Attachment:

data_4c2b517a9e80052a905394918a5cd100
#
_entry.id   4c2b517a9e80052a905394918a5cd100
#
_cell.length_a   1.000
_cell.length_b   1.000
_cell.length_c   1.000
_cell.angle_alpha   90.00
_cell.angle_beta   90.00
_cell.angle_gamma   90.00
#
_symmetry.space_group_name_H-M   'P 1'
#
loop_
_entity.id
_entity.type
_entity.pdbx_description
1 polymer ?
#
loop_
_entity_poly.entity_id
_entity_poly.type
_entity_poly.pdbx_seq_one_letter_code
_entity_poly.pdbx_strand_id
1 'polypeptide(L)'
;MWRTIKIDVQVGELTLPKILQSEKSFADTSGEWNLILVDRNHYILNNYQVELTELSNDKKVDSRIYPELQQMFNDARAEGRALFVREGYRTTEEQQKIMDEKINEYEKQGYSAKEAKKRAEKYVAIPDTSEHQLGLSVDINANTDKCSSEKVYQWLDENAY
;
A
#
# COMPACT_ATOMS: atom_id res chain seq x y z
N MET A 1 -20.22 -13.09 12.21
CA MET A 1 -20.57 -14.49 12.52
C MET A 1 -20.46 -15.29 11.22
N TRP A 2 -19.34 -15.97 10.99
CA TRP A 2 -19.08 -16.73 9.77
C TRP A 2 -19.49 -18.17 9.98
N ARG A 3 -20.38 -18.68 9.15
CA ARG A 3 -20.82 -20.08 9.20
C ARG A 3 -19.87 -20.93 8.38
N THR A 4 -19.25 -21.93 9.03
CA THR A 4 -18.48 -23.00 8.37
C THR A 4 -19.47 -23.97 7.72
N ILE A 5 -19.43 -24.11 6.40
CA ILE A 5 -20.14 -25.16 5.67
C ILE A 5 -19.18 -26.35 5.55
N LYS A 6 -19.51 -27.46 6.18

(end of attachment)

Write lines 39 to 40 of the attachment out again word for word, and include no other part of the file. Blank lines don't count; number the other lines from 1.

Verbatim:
C ARG A 3 -19.87 -20.93 8.38
N THR A 4 -19.25 -21.93 9.03